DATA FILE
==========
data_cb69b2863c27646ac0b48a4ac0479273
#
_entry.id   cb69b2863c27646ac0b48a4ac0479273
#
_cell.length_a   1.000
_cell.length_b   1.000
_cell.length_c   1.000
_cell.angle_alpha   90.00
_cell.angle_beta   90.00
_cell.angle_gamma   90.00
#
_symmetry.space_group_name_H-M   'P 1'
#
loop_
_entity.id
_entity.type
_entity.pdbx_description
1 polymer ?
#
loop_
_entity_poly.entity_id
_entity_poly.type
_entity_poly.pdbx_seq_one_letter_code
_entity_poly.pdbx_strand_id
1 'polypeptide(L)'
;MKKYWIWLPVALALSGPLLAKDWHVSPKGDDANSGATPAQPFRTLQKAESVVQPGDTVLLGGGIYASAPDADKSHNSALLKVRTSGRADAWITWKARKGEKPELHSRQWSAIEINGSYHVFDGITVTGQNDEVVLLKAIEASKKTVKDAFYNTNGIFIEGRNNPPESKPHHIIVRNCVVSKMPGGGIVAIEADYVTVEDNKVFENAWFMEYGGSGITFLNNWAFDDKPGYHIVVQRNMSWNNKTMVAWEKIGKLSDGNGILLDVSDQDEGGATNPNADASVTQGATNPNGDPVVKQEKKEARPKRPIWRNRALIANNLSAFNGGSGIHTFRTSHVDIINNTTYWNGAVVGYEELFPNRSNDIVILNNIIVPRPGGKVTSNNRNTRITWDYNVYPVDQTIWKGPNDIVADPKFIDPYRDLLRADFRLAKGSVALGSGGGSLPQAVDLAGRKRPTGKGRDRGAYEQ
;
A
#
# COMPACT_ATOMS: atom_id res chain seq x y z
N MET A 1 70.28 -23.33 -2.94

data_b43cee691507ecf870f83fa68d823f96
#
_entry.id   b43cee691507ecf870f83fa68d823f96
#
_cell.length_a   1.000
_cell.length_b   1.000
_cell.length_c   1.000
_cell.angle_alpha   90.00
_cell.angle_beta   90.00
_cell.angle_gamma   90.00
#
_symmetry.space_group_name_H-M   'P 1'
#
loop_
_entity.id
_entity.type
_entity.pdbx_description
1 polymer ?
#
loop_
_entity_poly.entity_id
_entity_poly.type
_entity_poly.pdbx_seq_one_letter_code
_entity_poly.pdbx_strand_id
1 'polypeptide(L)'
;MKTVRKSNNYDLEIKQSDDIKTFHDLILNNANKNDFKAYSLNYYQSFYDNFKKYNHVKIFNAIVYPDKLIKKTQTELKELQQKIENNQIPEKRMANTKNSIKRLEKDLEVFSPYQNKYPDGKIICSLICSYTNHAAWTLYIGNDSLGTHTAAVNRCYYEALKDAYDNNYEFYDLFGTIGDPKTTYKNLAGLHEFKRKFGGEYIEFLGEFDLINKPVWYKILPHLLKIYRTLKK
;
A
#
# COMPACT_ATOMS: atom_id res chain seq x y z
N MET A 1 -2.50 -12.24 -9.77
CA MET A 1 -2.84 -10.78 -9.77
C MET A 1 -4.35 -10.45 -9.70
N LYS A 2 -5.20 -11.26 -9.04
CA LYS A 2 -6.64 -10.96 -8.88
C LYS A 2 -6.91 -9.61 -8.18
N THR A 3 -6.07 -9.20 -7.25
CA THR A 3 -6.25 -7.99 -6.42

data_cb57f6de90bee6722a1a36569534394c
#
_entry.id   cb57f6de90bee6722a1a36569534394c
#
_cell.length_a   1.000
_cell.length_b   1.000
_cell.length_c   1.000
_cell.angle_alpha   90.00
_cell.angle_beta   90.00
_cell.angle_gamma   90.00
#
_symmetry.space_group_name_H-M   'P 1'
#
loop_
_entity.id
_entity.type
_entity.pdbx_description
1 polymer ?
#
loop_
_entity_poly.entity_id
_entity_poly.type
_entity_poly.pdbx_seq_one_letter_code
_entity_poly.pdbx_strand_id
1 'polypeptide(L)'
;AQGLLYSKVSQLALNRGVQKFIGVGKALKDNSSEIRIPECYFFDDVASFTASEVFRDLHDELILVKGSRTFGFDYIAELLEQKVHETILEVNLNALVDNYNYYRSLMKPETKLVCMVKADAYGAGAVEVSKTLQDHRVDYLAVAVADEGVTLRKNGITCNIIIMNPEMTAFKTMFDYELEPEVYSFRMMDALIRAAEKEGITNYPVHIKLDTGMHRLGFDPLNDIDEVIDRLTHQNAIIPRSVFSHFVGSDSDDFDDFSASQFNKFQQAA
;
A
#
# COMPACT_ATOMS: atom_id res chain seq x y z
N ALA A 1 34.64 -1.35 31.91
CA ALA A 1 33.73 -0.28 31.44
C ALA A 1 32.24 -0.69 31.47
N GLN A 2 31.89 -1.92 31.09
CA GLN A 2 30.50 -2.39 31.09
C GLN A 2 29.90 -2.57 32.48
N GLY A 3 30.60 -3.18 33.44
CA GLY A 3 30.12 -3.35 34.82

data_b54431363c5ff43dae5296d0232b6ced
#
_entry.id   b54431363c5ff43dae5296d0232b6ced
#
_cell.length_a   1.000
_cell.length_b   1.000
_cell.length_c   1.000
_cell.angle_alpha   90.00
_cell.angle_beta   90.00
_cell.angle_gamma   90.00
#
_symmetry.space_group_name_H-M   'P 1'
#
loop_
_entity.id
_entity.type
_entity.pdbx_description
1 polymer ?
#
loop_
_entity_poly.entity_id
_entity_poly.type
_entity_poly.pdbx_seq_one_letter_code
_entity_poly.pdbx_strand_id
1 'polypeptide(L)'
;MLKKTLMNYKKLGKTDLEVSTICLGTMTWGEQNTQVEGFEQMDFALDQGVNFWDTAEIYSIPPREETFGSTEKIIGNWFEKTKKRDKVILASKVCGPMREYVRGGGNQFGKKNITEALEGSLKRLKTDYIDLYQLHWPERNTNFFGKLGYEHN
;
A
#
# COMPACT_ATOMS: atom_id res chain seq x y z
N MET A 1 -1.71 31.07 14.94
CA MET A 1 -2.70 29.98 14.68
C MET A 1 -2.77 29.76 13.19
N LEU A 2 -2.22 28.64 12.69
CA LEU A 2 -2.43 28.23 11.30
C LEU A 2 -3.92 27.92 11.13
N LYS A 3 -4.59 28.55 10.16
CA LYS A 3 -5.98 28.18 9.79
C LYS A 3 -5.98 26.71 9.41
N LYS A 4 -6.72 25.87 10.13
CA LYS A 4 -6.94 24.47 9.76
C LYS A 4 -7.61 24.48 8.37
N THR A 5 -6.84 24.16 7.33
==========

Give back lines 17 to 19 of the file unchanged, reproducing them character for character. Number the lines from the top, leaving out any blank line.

_entity.pdbx_description
1 polymer ?
#